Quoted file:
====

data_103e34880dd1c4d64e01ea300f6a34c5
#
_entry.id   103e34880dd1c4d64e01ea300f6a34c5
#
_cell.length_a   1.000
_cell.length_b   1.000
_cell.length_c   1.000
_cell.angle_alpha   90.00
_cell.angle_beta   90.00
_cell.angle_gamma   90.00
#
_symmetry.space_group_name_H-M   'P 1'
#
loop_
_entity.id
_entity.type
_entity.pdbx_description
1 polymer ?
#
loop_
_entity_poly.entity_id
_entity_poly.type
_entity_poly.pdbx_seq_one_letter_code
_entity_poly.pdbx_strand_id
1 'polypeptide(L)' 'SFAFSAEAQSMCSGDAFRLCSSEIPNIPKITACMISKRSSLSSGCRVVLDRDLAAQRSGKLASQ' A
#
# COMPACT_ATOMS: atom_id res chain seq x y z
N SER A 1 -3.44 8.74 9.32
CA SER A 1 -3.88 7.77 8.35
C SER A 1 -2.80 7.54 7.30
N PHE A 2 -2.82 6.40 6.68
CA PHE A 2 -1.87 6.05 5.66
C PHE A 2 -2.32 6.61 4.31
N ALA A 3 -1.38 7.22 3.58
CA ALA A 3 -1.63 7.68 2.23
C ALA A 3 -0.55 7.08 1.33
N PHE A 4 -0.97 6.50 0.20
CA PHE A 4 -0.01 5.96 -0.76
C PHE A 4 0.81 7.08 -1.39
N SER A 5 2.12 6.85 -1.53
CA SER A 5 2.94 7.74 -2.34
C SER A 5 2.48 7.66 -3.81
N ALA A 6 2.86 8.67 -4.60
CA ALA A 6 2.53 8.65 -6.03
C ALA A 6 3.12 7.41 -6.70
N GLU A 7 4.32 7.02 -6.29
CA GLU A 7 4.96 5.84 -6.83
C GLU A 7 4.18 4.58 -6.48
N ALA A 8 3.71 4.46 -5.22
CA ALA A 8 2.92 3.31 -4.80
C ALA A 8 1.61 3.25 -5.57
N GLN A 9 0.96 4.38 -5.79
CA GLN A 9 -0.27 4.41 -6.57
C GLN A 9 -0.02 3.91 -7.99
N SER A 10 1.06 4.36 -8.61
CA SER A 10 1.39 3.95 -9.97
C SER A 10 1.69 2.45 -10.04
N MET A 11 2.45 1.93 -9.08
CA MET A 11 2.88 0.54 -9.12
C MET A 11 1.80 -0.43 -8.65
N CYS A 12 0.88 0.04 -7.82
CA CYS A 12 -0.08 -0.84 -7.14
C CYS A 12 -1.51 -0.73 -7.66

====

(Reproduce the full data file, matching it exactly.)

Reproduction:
data_103e34880dd1c4d64e01ea300f6a34c5
#
_entry.id   103e34880dd1c4d64e01ea300f6a34c5
#
_cell.length_a   1.000
_cell.length_b   1.000
_cell.length_c   1.000
_cell.angle_alpha   90.00
_cell.angle_beta   90.00
_cell.angle_gamma   90.00
#
_symmetry.space_group_name_H-M   'P 1'
#
loop_
_entity.id
_entity.type
_entity.pdbx_description
1 polymer ?
#
loop_
_entity_poly.entity_id
_entity_poly.type
_entity_poly.pdbx_seq_one_letter_code
_entity_poly.pdbx_strand_id
1 'polypeptide(L)' 'SFAFSAEAQSMCSGDAFRLCSSEIPNIPKITACMISKRSSLSSGCRVVLDRDLAAQRSGKLASQ' A
#
# COMPACT_ATOMS: atom_id res chain seq x y z
N SER A 1 -3.44 8.74 9.32
CA SER A 1 -3.88 7.77 8.35
C SER A 1 -2.80 7.54 7.30
N PHE A 2 -2.82 6.40 6.68
CA PHE A 2 -1.87 6.05 5.66
C PHE A 2 -2.32 6.61 4.31
N ALA A 3 -1.38 7.22 3.58
CA ALA A 3 -1.63 7.68 2.23
C ALA A 3 -0.55 7.08 1.33
N PHE A 4 -0.97 6.50 0.20
CA PHE A 4 -0.01 5.96 -0.76
C PHE A 4 0.81 7.08 -1.39
N SER A 5 2.12 6.85 -1.53
CA SER A 5 2.94 7.74 -2.34
C SER A 5 2.48 7.66 -3.81
N ALA A 6 2.86 8.67 -4.60
CA ALA A 6 2.53 8.65 -6.03
C ALA A 6 3.12 7.41 -6.70
N GLU A 7 4.32 7.02 -6.29
CA GLU A 7 4.96 5.84 -6.83
C GLU A 7 4.18 4.58 -6.48
N ALA A 8 3.71 4.46 -5.22
CA ALA A 8 2.92 3.31 -4.80
C ALA A 8 1.61 3.25 -5.57
N GLN A 9 0.96 4.38 -5.79
CA GLN A 9 -0.27 4.41 -6.57
C GLN A 9 -0.02 3.91 -7.99
N SER A 10 1.06 4.36 -8.61
CA SER A 10 1.39 3.95 -9.97
C SER A 10 1.69 2.45 -10.04
N MET A 11 2.45 1.93 -9.08
CA MET A 11 2.88 0.54 -9.12
C MET A 11 1.80 -0.43 -8.65
N CYS A 12 0.88 0.04 -7.82
CA CYS A 12 -0.08 -0.84 -7.14
C CYS A 12 -1.51 -0.73 -7.66